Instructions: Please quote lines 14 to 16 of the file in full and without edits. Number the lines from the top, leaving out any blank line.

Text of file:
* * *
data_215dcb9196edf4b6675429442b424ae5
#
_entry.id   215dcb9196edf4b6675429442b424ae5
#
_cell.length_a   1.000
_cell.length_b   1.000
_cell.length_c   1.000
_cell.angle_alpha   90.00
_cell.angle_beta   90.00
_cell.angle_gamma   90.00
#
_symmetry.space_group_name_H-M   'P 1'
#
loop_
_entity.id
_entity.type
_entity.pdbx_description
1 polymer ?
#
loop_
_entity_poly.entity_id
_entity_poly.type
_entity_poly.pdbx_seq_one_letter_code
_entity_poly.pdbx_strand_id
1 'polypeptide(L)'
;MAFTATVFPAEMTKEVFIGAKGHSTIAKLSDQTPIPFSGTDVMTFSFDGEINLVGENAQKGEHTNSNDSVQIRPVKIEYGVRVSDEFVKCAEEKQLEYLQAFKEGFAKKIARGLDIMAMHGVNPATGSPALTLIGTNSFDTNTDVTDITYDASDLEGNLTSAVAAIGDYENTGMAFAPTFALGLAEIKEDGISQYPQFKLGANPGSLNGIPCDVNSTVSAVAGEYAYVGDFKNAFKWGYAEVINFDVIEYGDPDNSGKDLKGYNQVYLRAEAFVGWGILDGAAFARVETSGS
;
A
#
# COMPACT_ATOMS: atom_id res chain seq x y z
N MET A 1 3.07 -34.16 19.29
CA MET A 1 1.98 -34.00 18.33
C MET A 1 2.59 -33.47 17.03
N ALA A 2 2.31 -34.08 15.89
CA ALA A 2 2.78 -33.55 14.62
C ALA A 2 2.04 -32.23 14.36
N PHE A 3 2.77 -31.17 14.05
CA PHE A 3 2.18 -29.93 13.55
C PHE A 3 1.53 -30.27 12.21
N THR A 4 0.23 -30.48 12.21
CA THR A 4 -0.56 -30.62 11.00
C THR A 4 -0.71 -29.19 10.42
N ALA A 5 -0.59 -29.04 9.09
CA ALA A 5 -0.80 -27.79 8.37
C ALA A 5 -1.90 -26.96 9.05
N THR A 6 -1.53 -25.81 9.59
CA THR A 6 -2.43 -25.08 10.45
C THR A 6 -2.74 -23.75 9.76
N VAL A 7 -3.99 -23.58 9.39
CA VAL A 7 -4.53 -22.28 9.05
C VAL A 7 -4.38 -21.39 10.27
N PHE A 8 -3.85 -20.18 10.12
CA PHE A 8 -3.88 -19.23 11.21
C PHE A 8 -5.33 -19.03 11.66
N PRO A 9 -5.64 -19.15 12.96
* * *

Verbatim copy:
loop_
_entity.id
_entity.type